Kidney damage Kidney damage has long since been described to be the main problem for patients chronically exposed to cadmium

Kidney damage
Kidney damage has long since been described to be the main problem for patients chronically exposed to cadmium . As mentioned above, cadmium reaches the kidney in form of cadmium-metallothionein (Cd-MT). Cd-MT is filtrated in the glomerulus, and subsequently reabsorbed in the proximal tubulus. It then remains in the tubulus cells and makes up for the major part of the cadmium body burden. The amount of cadmium in the kidney tubulus cells increases during every person’s life span. An increasing cadmium load in the kidney is also discussed to result in a higher calcium excretion, thus leading to a higher risk of kidney stones.

REMOVAL OF CADMIUM USING MEMBRANE TECHNOLOGY
Membrane technology is a generic term for a number of different, very characteristic separation processes. Membranes are used more and more often for the creation of process water from groundwater, surface water or wastewater. Membranes are now competitive for conventional techniques.The membrane separation process is based on the presence of semi permeable membranes.
Membrane filtration which is classified into microfiltration (MF), ultrafiltration (UF),nanofiltration (NF) and reverse osmosis (RO) is a pressure driven process in which the membrane acts as a selective barrier to restrict the passage of pollutants such as organics, nutrients, turbidity, microorganisms, inorganic metal ions and other oxygen depleting pollutants, and allows relatively clear water to pass through. The processes operate without heating and therefore use less energy than conventional thermal separation processes such as distillation, sublimation or crystallization. The separation process is purely physical and both fractions (permeate and retentate) can be used. Cold separation using membrane technology is widely used in the food technology, biotechnology and pharmaceutical industries. Depending on the type of membrane, the selective separation of certain individual substances or substance mixtures is possible. Important technical applications include the production of drinking water by reverse osmosis filtrations in the food industry, the recovery of organic vapours such as petro-chemical vapour recovery and the electrolysis for chlorine production.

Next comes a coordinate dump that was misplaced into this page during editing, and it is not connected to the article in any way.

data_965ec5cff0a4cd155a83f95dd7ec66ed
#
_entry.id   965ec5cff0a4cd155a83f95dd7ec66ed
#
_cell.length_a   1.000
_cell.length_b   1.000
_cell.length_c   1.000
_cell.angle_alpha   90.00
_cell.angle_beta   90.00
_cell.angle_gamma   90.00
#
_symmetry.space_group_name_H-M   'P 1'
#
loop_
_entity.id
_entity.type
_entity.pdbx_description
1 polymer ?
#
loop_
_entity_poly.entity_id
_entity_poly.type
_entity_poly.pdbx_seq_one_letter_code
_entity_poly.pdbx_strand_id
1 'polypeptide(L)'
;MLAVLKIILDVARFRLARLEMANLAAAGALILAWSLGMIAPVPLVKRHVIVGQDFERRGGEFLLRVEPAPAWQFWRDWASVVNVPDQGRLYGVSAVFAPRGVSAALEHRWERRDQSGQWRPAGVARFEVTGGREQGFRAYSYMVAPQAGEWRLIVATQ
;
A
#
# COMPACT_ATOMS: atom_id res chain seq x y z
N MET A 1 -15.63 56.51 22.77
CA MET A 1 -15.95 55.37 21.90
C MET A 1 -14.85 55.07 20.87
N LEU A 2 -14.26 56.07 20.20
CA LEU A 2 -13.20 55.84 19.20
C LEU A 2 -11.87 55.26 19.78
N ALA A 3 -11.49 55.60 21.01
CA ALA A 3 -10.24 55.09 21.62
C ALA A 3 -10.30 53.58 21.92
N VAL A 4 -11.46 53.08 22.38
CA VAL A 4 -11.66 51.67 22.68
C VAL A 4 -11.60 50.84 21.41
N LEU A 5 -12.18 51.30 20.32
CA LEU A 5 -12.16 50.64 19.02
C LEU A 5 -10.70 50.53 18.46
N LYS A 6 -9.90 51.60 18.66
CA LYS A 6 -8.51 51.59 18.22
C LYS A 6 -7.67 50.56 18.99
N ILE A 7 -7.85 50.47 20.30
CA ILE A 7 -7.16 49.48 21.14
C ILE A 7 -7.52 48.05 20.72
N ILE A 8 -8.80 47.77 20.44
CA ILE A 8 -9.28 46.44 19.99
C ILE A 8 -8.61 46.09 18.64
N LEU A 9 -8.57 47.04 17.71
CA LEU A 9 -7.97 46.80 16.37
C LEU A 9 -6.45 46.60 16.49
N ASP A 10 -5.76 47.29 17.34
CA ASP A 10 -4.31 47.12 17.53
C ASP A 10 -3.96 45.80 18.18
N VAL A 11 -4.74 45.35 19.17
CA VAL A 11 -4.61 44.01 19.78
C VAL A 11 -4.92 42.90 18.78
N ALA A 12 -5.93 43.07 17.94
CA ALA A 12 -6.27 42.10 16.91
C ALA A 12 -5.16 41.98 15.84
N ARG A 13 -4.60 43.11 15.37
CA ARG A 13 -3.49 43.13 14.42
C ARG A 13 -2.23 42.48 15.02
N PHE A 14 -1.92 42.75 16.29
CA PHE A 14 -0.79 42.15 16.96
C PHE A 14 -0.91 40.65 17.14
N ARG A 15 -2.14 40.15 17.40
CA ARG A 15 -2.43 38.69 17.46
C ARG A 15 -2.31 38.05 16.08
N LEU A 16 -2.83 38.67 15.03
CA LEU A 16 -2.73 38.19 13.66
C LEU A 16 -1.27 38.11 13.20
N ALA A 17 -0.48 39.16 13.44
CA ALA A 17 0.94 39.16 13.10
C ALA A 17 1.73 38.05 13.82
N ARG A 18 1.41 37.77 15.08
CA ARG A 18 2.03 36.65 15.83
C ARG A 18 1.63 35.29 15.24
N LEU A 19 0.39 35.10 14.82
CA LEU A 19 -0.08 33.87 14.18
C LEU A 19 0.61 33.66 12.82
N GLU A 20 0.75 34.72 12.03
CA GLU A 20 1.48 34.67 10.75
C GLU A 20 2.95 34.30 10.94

In waste water treatment, membrane technology is becoming increasingly important. With the help of ultra/microfiltration it is possible to remove particles, colloids and macromolecules, so that waste-water can be disinfected in this way.
Reverse osmosis (RO) and nanofiltration (NF) are relatively new processes, which were initially developed for the production of potable water from saline and brackish water .
Membrane techniques like RO, NF, UF and ED are more often applied to remove of heavy metals from water solutions in the industrial scale. The removal efficiency of individual heavy metals by RO was high and amounted to 98% for Cu and 99% for Cd, while for NF it was above 90%.The application of ED for the recovery of metals for electroplating with such metals as Au, Pt, Ni, Ag, Pd, Cd, Zn and Sn/Pb from diluted electroplating wastewaters has been gaining attention. The disadvantage of ED is the inability to remove simultaneously the non-ionic substances from the dilute stream.Electrodialytic removal of Cd(II) from wastewater sludge. During the remediation a stirred suspension of wastewater sludge was exposed to an electric dc field. The liquid/solid (mL/g fresh sludge) ratio was between 1.4 and 2. Three experiments were performed where the sludge was suspended in distilled water, citric acid or HNO3 . The Cd(II) removal in the three experiments was 69%, 70% and 67%, respectively.Montmorillonite, kaolin, tobermorite, magnetite, silica gel and alumina that removed more than 80% from a solution of initial concentration range 1–100 ppm for cadmium For the nanofiltration (NF) membrane, research showed removal efficiencies around 97% for cadmium (initial concentration C0 = 500 ppm), UF membranes to remove Cd(II) and Cr(III) ions from synthetic solution. The highest capacity for Cd(II) using sugar- cane bagasse treated with triethylenediamine. This high capacity was caused by a greater number of nucleophilic sites as a result of chemical modification by the triethylenetetramine. Another modified plant waste adsorbent used for removal of Cd(II) is Eucalyptus bark. In this study the influence of temperature on the sorption isotherms of cadmium was also been studied. When the temperature was raised from 20 to 50 C, the sorption capacity increased.
Aluminium oxide is also beneficial in terms of efficiency and economy. This study illustrated that the amount of adsorbed cadmium ion increased with initial metal concentration, contact time and with the solution pH but decreased with adsorbent dosages or masses.